Although IGP is common in nature, models often predict that it is unlikely. This study shows that this discrepancy can be partly due to how models are analyzed. Invasion analysis, though commonly used, may predict that coexistence is impossible when it may be readily possible through locally stable attractors (e.g. stable equilibrium). In fact, locally stable attractors exist in wide parameter regions when individual variation in adaptive behavior is considered. These results suggest that both individual variation and analysis methods are important for examining the dynamics of the IGP module.
The result about the analysis methods (i.e. mutual invasibility is not necessary for coexistence) is valid no matter which model is considered. In other words, neither adaptive behavior nor individual variation is necessary. For example, the species can coexist even at very high productivity levels without an additional ecological factor (i.e., fixed behavior without individual variation). However, the coexistence possibility further expands with inclusions of adaptive behavior and individual variation. This difference between invasibility and coexistence exists due to nonlinear interactions (i.e., saturating functional responses). The nonlinear functions allow the IGP module to have alternative equilibria (e.g. all three species present and only two species present) [1
]. When all per capita interactions are linear functions, internal attractors would not exist when the mutual invasibility fails.
One may argue that invasion analysis is a more conservative way to study coexistence. For example, even if an internal attractor exists (i.e., coexistence is possible), a community may not persist if it experiences a strong perturbation. However, the domain of attraction is not negligible (Figure ). When considering why ecological communities in the field can persist even though models predict otherwise, the existence of internal attractors cannot be ignored. In addition to being conservative, another reason one might focus on invasibility is that communities are assembled by invasions, and initially colonizing species are likely rare. In invasion analysis, this is modeled by assuming the density of an invading species is 0 (i.e., completely negligible). In ecological invasions with finite population sizes, however, only few invading individuals can substantially violate the assumption. Results of invasion analysis can change if this assumption is slightly relaxed (i.e., the density of an invading species is assumed to be very small but not nil). Under these scenarios, internal attractors become more relevant to understanding real ecological dynamics.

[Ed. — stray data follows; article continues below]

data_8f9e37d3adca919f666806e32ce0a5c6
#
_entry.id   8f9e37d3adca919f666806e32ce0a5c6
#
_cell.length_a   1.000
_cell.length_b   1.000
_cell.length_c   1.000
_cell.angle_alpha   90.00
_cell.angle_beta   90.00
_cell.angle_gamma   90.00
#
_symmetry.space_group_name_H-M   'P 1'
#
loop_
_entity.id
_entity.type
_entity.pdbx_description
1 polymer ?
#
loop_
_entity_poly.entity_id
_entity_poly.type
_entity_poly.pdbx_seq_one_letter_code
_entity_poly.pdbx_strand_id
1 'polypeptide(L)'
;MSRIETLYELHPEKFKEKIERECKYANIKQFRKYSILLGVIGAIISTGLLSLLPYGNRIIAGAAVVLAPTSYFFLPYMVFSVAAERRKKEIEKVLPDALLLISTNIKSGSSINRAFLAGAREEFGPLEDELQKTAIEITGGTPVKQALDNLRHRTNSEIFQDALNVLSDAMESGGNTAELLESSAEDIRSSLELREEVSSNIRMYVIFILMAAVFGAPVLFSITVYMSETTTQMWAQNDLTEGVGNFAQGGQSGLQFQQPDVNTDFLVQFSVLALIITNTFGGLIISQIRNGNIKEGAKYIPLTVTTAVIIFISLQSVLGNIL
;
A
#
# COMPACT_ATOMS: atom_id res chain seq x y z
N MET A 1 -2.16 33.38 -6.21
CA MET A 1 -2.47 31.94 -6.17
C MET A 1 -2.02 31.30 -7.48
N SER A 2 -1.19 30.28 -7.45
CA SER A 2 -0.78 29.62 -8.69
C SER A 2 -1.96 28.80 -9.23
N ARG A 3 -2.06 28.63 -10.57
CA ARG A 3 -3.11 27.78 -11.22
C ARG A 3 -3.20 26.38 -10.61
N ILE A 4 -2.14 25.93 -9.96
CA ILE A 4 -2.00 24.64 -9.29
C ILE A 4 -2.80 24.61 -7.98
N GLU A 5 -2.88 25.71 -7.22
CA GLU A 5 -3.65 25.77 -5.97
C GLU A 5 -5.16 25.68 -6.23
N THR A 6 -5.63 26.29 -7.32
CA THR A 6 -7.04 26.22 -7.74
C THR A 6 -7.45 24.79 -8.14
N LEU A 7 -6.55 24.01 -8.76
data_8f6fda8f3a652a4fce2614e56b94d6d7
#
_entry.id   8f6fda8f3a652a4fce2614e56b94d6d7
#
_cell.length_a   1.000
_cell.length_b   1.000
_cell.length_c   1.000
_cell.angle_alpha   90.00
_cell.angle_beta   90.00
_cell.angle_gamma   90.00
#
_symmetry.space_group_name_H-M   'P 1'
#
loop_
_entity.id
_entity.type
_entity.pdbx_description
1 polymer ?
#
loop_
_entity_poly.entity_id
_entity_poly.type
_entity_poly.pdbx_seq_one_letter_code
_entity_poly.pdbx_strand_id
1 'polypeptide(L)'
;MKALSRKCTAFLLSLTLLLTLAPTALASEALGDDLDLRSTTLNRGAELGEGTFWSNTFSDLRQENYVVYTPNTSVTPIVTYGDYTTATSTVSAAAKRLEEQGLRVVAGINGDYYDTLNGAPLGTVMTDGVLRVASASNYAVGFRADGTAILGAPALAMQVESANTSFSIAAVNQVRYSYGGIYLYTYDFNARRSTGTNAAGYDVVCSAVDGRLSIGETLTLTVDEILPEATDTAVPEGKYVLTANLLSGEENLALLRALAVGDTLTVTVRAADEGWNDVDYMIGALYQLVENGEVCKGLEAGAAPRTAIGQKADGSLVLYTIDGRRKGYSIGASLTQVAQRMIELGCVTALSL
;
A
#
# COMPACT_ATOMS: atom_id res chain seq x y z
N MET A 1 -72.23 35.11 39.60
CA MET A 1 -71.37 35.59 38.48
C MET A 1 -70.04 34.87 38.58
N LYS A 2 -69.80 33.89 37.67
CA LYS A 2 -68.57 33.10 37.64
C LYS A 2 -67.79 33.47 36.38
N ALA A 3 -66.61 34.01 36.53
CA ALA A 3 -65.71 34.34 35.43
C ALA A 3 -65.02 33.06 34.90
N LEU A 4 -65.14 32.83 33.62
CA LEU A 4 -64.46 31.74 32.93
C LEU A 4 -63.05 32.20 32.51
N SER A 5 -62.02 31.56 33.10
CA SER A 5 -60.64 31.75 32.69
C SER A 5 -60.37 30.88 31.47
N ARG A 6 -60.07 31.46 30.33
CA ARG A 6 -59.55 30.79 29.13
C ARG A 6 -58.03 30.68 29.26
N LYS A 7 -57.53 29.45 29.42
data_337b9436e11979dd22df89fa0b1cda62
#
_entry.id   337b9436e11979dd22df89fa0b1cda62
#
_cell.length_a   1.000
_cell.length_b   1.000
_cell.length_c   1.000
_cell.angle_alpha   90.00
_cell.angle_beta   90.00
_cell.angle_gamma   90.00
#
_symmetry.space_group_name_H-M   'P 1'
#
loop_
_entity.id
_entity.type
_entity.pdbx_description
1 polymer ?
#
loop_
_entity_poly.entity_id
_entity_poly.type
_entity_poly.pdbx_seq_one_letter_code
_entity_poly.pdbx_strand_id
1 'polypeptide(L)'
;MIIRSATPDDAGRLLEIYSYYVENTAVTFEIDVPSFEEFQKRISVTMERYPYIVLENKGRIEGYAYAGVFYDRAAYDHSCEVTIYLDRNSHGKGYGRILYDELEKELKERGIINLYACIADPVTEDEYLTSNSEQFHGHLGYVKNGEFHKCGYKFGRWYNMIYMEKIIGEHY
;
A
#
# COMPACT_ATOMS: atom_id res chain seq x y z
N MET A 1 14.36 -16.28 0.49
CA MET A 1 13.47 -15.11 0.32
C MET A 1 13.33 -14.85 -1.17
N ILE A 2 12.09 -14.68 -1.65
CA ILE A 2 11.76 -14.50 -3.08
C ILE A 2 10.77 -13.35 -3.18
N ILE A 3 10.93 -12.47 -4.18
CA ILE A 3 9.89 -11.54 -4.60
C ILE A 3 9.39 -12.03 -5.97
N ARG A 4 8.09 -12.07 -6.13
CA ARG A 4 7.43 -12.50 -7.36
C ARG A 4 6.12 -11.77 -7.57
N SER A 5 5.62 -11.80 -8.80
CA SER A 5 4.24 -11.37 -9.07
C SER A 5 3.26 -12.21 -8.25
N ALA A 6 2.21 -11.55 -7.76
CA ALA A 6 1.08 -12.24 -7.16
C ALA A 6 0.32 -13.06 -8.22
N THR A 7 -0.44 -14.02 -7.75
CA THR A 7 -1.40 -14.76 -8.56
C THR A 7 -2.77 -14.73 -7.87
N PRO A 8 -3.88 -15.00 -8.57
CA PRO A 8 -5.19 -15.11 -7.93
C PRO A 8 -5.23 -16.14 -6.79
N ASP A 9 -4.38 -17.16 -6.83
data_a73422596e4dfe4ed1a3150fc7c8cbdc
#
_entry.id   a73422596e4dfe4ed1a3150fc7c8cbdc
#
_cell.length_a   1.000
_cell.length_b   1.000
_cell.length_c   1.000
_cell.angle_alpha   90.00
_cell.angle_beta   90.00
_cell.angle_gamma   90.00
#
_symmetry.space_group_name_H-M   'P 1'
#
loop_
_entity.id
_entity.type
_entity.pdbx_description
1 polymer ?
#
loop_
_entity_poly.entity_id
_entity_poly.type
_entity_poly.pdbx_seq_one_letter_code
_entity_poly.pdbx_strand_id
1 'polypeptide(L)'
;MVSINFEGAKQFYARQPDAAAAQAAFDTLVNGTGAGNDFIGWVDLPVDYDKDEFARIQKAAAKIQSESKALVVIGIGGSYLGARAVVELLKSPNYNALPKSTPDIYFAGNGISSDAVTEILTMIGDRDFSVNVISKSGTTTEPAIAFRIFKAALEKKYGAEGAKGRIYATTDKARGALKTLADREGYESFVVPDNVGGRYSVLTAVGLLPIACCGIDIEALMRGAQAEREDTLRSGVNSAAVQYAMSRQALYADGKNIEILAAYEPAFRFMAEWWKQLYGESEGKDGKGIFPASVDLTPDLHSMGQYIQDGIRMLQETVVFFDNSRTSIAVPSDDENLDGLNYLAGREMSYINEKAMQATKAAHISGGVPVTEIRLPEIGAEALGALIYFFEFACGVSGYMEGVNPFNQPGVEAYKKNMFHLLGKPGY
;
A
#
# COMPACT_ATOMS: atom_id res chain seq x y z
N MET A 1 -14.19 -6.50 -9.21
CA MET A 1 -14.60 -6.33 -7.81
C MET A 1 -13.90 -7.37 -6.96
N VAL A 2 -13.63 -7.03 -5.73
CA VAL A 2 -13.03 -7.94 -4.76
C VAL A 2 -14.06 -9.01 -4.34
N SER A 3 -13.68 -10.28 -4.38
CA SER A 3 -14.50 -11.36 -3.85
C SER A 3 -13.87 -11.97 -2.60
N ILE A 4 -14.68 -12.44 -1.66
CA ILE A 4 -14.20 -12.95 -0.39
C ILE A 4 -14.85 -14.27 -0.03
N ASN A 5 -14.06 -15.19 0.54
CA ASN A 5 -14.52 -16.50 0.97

The interpretation of the effect of adaptive foraging in the IGP module is not straightforward. Here we make two comparisons. One comparison is between the fixed behavior model and the adaptive behavior model without individual variation. This comparison shows that the inclusion of optimal foraging enhances the possibility of coexistence (Figures and ). The other comparison is between the adaptive behavior models with and without individual variation, which shows that individual variation enhances coexistence and also stabilizes non-equilibrium dynamics. Because individual variation reduces the average per-capita fitness of the IGpredator, these two comparisons show qualitatively different results. The former implies that optimal foraging has a positive effect, and the latter comparison result implies that optimal foraging has a negative effect on coexistence. When both fixed behavior and perfect adaptive behavior do not allow the community to persist, individual variation may be able to give the balance needed for the community to persist. Similar results relating to suboptimal behavior enhancing coexistence exist in other food web modules [27
]. Optimal foraging behavior of individuals leading to extinction of the population has also been reported in other studies e.g. [32
Abrams and Fung [12
] studied the IGP module in which the IGpredator exhibits partial preference while this study focused on individual variation (difference between partial preference and individual variation is discussed above), and both studies show that sub-optimal adaptive behavior can increase coexistence possibilities. Because of some differences between these studies Abrams and Fung (e.g. [12
] mainly focused on invasion criteria while this study focused on internal attractors, and the two studies consider different parameter values), it is difficult to directly compare differences between partial preference vs. individual variation. However, it has been reported in a study on a different food web module that the difference between partial preference and individual variation can cause ecologically significant differences [27
]. Although (empirical) studies have commonly considered individual variation as a factor to account for the type I error in statistical hypothesis tests, characterizing the patterns of variation will likely to provide rich information to studying ecological dynamics.